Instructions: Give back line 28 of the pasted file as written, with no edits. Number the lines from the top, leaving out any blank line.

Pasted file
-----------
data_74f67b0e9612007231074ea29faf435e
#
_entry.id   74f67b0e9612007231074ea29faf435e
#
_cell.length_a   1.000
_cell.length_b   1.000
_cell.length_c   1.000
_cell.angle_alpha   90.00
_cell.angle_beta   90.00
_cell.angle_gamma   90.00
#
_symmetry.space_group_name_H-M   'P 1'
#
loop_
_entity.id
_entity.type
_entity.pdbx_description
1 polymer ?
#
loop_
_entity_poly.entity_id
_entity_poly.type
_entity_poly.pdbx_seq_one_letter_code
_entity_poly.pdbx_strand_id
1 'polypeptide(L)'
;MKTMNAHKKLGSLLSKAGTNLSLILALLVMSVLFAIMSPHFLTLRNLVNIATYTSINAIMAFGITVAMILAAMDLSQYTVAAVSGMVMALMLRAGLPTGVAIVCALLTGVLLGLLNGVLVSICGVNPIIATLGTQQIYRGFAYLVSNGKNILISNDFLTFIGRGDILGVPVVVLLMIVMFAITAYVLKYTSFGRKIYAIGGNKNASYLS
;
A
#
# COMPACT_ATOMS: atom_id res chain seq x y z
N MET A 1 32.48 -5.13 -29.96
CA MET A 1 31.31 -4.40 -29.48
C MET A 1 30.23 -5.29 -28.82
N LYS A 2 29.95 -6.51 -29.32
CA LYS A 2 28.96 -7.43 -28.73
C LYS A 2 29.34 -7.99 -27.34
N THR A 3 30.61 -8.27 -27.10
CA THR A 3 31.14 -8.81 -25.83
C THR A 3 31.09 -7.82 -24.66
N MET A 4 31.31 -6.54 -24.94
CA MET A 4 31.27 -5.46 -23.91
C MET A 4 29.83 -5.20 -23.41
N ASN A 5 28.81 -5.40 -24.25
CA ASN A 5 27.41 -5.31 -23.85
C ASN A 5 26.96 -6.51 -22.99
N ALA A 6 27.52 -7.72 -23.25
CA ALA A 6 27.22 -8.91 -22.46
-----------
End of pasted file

A